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    I know in the most recent incident we had, I regret not using it. While she was conscious, we had to fight her and force her mouth open to get gel in, and even though it started to kick in, she was still combative for the addition carbs we needed to get into her.

    So, IMO, that's a situation where we would have used it on a conscious person.
     
  11. lisab

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    We were told over 2yrs and under 5..... to give 1/2 glucagon dose..... over 5 full dose. The first time we used it due to 'unresponsive' but not completely unconscious. She was fine and responsive enough to treat with carbs afterwards.

    There is varying degrees of 'consciousness' and there is numerous situations that I would not hesitate to use Glucagon.

    I have used Glucagon numerous times over the years.... in both emergency situations as well as Mini-dose-rescue.... and always will have a normal insulin syringe inside the case to use instead of the huge needle. This was advised by our Endo. There has been research that states that Glucagon injections done as sub-cut are just as effective as intra-muscular.
     
  12. Beach bum

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    I wasn't aware until now (researching in regards to another thread) that the Glucagon, when used for a mini dose can be stored in fridge for 3 months.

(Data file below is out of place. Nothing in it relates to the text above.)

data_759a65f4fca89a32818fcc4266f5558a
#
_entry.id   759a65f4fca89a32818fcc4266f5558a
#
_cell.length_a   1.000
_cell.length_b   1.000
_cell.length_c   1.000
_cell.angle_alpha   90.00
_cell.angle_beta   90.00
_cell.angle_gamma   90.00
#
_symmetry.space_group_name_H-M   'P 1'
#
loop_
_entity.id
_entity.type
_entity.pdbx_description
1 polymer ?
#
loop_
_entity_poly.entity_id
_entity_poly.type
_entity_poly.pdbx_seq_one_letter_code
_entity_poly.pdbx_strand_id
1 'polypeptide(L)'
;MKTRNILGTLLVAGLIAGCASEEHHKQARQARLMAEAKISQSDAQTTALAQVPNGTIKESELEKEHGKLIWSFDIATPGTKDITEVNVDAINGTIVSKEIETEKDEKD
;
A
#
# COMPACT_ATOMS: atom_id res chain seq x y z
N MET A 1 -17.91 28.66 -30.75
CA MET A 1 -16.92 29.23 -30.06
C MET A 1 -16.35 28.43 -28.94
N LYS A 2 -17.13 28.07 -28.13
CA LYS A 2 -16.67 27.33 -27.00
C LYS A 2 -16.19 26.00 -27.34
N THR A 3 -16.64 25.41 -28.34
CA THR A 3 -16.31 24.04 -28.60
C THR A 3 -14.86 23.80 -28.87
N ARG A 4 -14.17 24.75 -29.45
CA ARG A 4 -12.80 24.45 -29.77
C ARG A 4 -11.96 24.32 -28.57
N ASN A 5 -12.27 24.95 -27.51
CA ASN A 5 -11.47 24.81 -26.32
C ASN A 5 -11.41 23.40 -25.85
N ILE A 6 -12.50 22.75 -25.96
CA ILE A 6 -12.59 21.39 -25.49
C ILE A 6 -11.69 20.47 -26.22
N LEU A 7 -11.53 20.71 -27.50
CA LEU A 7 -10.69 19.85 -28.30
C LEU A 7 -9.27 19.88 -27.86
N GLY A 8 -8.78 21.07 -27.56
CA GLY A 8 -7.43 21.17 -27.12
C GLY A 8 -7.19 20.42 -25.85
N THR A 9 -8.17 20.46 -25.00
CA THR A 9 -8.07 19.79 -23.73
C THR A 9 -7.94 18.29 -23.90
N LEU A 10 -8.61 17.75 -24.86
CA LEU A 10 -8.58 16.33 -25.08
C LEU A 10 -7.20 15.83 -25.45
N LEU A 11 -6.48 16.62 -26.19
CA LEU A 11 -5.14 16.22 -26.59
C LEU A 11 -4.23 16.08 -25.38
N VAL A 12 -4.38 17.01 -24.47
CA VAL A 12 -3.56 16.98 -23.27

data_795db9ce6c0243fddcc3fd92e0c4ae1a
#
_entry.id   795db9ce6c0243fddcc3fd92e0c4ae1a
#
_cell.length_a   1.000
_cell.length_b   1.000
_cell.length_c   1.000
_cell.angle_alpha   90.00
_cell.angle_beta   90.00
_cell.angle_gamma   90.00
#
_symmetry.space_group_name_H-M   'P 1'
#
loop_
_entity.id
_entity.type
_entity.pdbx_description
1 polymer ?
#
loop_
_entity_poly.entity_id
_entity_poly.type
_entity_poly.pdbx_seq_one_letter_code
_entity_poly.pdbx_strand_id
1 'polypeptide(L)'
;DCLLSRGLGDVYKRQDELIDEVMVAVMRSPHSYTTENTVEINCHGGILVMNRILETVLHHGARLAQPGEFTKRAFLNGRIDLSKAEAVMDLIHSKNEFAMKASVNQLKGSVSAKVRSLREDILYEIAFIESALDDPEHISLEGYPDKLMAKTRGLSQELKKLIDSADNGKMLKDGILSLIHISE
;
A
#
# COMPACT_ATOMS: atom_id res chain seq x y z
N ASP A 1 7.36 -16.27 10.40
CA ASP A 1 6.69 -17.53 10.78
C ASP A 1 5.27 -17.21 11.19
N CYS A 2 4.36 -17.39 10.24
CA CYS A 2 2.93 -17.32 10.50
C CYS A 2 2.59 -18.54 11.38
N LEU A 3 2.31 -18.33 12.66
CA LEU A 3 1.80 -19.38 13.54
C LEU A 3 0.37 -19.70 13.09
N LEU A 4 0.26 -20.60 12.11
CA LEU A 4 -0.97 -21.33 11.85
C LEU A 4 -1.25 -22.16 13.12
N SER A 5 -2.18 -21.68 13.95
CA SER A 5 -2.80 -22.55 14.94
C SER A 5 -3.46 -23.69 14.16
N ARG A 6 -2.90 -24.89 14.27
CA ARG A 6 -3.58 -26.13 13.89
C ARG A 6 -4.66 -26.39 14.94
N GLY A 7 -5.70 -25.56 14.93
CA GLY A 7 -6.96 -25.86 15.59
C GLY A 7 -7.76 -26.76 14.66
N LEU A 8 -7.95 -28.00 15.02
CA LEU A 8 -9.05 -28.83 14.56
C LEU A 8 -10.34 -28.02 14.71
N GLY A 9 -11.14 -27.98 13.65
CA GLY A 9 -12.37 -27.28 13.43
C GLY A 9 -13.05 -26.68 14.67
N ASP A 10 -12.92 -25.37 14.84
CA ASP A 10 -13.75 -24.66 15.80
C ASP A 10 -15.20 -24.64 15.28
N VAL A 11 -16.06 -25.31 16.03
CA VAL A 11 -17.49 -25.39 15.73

Good to know.
     
  13. lisab

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    Really?? That would be great!! Can you post the link? Thanks

    I'd thought it could only be stored for 48hrs mixed. I have thrown out so much unused mixed glucagon. It would be great if it could be stored in the fridge for 3 months for the 'just in case'.
     
  14. MommaKat

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    My daughter is 12, 5' 2" and about 104lbs. An appropriate dose is 0.5 for unconscious or seizing. If I'm with her, that's what I'll give, same if it's her brother. Her dad and the school aid will likely forget and give the whole thing, which won't kill her, but she will feel ten times worse and get sicker from it. I had problems with hypoglycemia growing up, and received glucagon once - it was beyond awful. Severe stomach pain, severe headache, I barfed all over the teacher who gave it, the hallway, etc. I was in 7th grade at the time, and the paramedics congratulated the teacher on handling the situation so quickly, but suggested the syringe be marked with tape ahead of time. That's what I've done with dd's glucagon syringe - marked it with a sharpie in the hopes it helps someone remember she doesn't need the full syringe.
     
  15. Melissata